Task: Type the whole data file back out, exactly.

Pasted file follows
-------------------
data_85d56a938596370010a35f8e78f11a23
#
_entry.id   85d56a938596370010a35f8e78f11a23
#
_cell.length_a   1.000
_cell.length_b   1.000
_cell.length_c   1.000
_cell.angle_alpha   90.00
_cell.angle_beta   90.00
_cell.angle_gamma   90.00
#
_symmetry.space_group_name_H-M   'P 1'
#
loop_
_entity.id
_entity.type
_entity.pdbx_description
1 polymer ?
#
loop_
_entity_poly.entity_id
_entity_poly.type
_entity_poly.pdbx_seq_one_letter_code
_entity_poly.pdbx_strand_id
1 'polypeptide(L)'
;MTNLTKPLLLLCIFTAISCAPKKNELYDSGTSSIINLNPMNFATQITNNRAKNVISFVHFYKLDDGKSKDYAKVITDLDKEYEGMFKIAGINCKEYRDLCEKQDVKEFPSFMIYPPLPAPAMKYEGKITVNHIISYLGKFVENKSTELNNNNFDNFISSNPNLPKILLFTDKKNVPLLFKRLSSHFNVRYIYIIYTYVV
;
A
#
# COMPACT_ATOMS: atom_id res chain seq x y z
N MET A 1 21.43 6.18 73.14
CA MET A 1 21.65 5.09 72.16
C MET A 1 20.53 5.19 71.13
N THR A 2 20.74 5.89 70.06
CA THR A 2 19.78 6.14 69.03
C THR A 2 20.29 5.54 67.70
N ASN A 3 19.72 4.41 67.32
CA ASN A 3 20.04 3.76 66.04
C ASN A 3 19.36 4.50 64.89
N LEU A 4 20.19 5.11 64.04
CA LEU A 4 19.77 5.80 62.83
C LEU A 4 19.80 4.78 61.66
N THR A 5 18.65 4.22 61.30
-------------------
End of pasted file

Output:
data_85d56a938596370010a35f8e78f11a23
#
_entry.id   85d56a938596370010a35f8e78f11a23
#
_cell.length_a   1.000
_cell.length_b   1.000
_cell.length_c   1.000
_cell.angle_alpha   90.00
_cell.angle_beta   90.00
_cell.angle_gamma   90.00
#
_symmetry.space_group_name_H-M   'P 1'
#
loop_
_entity.id
_entity.type
_entity.pdbx_description
1 polymer ?
#
loop_
_entity_poly.entity_id
_entity_poly.type
_entity_poly.pdbx_seq_one_letter_code
_entity_poly.pdbx_strand_id
1 'polypeptide(L)'
;MTNLTKPLLLLCIFTAISCAPKKNELYDSGTSSIINLNPMNFATQITNNRAKNVISFVHFYKLDDGKSKDYAKVITDLDKEYEGMFKIAGINCKEYRDLCEKQDVKEFPSFMIYPPLPAPAMKYEGKITVNHIISYLGKFVENKSTELNNNNFDNFISSNPNLPKILLFTDKKNVPLLFKRLSSHFNVRYIYIIYTYVV
;
A
#
# COMPACT_ATOMS: atom_id res chain seq x y z
N MET A 1 21.43 6.18 73.14
CA MET A 1 21.65 5.09 72.16
C MET A 1 20.53 5.19 71.13
N THR A 2 20.74 5.89 70.06
CA THR A 2 19.78 6.14 69.03
C THR A 2 20.29 5.54 67.70
N ASN A 3 19.72 4.41 67.32
CA ASN A 3 20.04 3.76 66.04
C ASN A 3 19.36 4.50 64.89
N LEU A 4 20.19 5.11 64.04
CA LEU A 4 19.77 5.80 62.83
C LEU A 4 19.80 4.78 61.66
N THR A 5 18.65 4.22 61.30